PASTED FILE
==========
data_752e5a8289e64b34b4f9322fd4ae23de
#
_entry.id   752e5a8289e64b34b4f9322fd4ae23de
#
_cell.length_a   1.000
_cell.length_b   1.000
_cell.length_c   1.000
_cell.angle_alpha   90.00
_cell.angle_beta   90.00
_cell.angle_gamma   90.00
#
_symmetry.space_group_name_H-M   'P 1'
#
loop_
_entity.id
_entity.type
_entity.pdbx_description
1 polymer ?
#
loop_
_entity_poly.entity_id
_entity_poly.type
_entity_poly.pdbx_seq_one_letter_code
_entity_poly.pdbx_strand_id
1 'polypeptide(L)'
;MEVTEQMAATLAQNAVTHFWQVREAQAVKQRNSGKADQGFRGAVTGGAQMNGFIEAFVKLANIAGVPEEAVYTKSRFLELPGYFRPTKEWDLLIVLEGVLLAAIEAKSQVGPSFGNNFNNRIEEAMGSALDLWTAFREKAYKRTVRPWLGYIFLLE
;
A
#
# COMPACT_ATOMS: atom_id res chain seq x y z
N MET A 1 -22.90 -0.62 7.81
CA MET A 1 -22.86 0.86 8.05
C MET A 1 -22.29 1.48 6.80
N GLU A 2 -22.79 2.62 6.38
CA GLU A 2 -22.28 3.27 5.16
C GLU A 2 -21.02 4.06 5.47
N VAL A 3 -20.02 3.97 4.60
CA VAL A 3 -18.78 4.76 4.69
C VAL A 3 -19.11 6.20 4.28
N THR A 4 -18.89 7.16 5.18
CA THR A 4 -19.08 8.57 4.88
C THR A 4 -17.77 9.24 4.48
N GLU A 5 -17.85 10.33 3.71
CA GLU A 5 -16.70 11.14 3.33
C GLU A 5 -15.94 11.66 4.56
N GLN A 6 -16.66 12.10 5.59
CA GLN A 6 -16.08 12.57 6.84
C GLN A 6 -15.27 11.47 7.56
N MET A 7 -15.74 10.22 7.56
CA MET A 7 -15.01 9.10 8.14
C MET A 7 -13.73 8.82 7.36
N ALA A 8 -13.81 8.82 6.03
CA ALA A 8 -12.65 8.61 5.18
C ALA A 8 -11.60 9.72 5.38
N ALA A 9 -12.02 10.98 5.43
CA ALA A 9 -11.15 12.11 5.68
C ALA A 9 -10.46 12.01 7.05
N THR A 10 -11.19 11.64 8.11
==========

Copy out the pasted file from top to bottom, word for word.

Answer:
data_752e5a8289e64b34b4f9322fd4ae23de
#
_entry.id   752e5a8289e64b34b4f9322fd4ae23de
#
_cell.length_a   1.000
_cell.length_b   1.000
_cell.length_c   1.000
_cell.angle_alpha   90.00
_cell.angle_beta   90.00
_cell.angle_gamma   90.00
#
_symmetry.space_group_name_H-M   'P 1'
#
loop_
_entity.id
_entity.type
_entity.pdbx_description
1 polymer ?
#
loop_
_entity_poly.entity_id
_entity_poly.type
_entity_poly.pdbx_seq_one_letter_code
_entity_poly.pdbx_strand_id
1 'polypeptide(L)'
;MEVTEQMAATLAQNAVTHFWQVREAQAVKQRNSGKADQGFRGAVTGGAQMNGFIEAFVKLANIAGVPEEAVYTKSRFLELPGYFRPTKEWDLLIVLEGVLLAAIEAKSQVGPSFGNNFNNRIEEAMGSALDLWTAFREKAYKRTVRPWLGYIFLLE
;
A
#
# COMPACT_ATOMS: atom_id res chain seq x y z
N MET A 1 -22.90 -0.62 7.81
CA MET A 1 -22.86 0.86 8.05
C MET A 1 -22.29 1.48 6.80
N GLU A 2 -22.79 2.62 6.38
CA GLU A 2 -22.28 3.27 5.16
C GLU A 2 -21.02 4.06 5.47
N VAL A 3 -20.02 3.97 4.60
CA VAL A 3 -18.78 4.76 4.69
C VAL A 3 -19.11 6.20 4.28
N THR A 4 -18.89 7.16 5.18
CA THR A 4 -19.08 8.57 4.88
C THR A 4 -17.77 9.24 4.48
N GLU A 5 -17.85 10.33 3.71
CA GLU A 5 -16.70 11.14 3.33
C GLU A 5 -15.94 11.66 4.56
N GLN A 6 -16.66 12.10 5.59
CA GLN A 6 -16.08 12.57 6.84
C GLN A 6 -15.27 11.47 7.56
N MET A 7 -15.74 10.22 7.56
CA MET A 7 -15.01 9.10 8.14
C MET A 7 -13.73 8.82 7.36
N ALA A 8 -13.81 8.82 6.03
CA ALA A 8 -12.65 8.61 5.18
C ALA A 8 -11.60 9.72 5.38
N ALA A 9 -12.02 10.98 5.43
CA ALA A 9 -11.15 12.11 5.68
C ALA A 9 -10.46 12.01 7.05
N THR A 10 -11.19 11.64 8.11